Active matter is composed of objects that convert energy from their surroundings into directed motion. Examples can be found at various length scales and involve biofilament-motor protein suspensions, swimming microorganisms, self-propelled colloids, drops, and bubbles, crawling eukaryotic cells, and flying birds, to name a few. These systems often operate in complex environments, such as soils, the ocean, or the human body, which are characterized by geometrical disorder, chemical fields, and (non-Newtonian) hydrodynamic flows. These environmental heterogeneities affect both their individual swim gait and transport behavior as well as collective phenomena, such as motility-induced phase separation and tissue formation. Major advances in experimental methods, ranging from the development of novel microscopy tools to the design of tailored microfluidic devices, together with continuously evolving data analysis methods make possible the study of active materials in controlled, complex surroundings by resolving different length and time scales.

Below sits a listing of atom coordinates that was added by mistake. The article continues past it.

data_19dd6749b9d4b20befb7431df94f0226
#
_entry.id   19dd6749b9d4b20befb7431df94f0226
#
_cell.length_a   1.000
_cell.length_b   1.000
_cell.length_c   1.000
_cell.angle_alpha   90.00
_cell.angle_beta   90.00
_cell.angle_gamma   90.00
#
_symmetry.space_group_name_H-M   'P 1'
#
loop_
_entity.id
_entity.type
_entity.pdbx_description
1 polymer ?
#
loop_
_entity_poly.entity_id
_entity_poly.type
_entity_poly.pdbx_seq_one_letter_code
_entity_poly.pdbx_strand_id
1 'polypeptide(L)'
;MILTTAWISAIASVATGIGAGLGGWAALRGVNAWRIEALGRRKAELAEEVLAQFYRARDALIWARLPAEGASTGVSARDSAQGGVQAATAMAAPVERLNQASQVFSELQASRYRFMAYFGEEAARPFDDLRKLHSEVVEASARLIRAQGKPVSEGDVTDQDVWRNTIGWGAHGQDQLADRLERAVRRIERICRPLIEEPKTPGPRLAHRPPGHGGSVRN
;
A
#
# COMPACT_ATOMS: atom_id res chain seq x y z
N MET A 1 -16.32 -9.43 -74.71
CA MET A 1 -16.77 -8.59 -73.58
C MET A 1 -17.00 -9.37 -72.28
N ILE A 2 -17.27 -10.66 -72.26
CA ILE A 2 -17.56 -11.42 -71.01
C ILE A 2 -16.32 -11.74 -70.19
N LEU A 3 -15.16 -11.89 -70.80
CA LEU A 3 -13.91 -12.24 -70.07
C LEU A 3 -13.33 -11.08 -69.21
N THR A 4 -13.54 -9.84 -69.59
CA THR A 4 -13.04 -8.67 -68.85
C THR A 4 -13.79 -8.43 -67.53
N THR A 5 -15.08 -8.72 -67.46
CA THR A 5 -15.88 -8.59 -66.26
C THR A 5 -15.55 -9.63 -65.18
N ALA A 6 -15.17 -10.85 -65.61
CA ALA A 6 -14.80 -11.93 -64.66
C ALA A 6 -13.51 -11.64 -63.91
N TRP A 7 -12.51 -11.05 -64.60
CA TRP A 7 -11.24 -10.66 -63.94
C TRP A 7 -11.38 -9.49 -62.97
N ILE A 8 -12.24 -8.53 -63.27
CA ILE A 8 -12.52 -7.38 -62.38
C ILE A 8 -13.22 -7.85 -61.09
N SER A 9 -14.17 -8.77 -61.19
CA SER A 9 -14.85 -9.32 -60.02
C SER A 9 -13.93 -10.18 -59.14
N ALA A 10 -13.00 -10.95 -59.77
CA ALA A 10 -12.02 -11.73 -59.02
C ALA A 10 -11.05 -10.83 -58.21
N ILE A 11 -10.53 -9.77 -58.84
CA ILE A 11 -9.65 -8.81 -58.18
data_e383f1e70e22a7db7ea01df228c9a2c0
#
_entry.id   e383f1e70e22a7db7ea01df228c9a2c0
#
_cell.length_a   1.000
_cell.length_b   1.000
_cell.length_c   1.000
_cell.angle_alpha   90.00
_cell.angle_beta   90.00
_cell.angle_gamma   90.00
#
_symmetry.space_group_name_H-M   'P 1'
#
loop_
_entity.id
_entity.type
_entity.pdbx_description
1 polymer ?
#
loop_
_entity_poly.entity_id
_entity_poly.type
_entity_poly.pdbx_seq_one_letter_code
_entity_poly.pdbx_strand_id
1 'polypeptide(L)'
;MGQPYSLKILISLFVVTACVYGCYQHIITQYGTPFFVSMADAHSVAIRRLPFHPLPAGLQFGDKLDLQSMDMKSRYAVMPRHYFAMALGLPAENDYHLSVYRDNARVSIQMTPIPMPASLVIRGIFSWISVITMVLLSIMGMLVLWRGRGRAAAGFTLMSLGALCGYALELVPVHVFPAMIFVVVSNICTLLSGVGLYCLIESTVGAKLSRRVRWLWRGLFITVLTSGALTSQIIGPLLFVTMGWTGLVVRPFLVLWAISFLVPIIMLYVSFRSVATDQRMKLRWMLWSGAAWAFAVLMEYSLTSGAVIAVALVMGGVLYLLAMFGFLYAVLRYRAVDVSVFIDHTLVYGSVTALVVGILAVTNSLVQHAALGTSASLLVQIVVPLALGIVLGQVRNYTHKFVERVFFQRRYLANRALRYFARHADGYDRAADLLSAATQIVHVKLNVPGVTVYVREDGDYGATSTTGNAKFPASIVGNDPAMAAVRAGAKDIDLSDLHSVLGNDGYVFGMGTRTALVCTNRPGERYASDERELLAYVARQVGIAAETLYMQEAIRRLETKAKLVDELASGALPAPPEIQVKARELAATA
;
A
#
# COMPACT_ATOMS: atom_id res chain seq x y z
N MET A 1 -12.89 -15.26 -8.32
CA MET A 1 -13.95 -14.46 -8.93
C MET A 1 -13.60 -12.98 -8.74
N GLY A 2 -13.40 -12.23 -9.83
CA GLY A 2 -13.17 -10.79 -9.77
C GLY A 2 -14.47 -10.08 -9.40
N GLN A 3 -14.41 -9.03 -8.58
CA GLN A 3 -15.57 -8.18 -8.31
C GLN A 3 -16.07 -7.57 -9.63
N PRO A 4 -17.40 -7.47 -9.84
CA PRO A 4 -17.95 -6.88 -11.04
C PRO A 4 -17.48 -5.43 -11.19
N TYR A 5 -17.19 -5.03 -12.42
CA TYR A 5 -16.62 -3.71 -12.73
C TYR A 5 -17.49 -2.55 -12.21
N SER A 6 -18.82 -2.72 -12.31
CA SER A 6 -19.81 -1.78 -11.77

This research school aims at providing early-career scientists a pedagogical introduction into the field of active matter in complex environments and an overview of state-of-the-art experimental, theoretical, and engineering approaches to address this exciting research topic. Fundamental concepts will be taught in a series of lectures from renowned experts in the field. In addition, the school will highlight emerging research directions by offering a series of scientific talks by leading experts from across the globe.
Accommodation will be provided for outstation participants at our on campus guest house.
ICTS is committed to building an environment that is inclusive, non discriminatory and welcoming of diverse individuals. We especially encourage the participation of women and other under-represented groups.
Eligibility Criteria: Ph.D. students and Postdocs (Physics, Chemistry, Mathematics, Biology, Engineering)